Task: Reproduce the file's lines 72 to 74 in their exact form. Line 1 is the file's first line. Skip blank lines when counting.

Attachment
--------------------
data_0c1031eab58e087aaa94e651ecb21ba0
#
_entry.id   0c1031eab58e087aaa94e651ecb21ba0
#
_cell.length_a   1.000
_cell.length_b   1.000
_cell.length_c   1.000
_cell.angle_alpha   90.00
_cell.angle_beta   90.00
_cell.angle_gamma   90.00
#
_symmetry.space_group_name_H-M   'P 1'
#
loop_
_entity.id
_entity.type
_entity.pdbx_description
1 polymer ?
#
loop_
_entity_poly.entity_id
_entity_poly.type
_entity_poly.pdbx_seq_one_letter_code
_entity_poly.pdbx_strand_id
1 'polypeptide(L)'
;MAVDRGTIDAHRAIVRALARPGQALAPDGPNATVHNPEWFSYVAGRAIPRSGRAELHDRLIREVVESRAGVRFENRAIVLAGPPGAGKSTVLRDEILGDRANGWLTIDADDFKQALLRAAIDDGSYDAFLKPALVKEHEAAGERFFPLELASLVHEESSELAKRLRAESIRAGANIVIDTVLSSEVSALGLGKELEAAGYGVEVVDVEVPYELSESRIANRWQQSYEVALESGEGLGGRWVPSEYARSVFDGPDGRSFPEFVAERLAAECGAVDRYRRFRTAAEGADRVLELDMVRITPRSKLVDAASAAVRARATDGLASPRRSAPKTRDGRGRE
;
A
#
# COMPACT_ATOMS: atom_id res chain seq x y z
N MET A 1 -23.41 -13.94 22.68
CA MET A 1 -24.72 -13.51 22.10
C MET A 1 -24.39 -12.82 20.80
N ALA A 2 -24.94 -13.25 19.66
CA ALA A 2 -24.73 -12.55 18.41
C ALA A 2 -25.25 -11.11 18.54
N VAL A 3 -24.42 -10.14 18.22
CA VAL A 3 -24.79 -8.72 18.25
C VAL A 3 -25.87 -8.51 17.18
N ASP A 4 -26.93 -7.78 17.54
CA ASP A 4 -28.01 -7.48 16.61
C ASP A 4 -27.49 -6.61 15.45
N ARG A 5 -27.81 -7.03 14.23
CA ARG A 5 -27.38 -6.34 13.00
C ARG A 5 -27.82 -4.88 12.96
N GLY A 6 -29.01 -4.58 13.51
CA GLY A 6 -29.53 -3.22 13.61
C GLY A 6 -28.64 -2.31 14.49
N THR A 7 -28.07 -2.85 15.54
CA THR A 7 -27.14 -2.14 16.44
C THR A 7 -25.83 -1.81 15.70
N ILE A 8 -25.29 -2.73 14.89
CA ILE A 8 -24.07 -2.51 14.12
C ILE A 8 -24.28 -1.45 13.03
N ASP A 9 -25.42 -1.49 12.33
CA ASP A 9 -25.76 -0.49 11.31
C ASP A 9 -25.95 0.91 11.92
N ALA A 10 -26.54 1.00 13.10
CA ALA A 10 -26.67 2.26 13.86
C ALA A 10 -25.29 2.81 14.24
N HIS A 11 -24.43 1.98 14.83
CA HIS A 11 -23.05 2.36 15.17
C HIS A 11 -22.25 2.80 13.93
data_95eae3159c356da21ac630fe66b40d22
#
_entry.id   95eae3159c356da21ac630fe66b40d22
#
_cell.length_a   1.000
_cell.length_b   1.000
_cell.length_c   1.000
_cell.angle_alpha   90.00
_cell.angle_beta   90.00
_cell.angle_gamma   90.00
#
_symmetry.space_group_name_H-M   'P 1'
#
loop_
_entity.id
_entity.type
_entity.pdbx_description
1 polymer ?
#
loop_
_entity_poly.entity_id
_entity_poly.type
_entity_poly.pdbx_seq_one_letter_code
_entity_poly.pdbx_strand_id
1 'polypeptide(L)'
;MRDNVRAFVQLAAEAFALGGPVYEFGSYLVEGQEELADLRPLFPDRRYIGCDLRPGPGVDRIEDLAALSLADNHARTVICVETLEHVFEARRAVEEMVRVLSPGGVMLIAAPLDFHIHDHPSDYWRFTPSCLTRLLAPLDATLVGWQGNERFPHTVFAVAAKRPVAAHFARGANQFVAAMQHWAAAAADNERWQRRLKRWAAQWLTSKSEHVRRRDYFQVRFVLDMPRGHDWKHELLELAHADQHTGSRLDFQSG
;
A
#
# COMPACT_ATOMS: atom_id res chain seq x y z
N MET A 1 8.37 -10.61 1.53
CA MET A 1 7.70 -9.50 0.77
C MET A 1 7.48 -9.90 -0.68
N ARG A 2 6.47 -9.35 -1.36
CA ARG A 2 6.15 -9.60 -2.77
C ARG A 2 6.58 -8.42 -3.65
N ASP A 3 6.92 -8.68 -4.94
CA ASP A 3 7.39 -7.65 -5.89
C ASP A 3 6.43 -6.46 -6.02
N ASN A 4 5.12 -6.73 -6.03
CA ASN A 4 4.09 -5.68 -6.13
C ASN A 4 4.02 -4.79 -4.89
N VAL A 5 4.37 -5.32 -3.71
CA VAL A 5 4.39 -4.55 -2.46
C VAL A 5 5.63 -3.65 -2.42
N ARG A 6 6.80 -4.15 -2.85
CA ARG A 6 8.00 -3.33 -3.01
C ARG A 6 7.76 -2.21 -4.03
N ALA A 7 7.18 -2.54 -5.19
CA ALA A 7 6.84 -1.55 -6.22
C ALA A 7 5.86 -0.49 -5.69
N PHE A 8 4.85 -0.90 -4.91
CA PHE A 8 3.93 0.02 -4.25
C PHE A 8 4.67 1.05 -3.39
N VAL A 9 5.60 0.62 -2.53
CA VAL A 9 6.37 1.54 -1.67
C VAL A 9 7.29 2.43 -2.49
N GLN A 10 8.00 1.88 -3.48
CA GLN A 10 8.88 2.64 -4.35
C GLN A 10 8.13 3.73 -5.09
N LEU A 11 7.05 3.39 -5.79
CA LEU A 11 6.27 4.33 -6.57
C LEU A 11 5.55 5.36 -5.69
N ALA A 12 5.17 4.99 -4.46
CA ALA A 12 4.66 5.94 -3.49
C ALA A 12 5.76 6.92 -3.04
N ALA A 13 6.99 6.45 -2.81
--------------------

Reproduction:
_cell.angle_beta   90.00
_cell.angle_gamma   90.00
#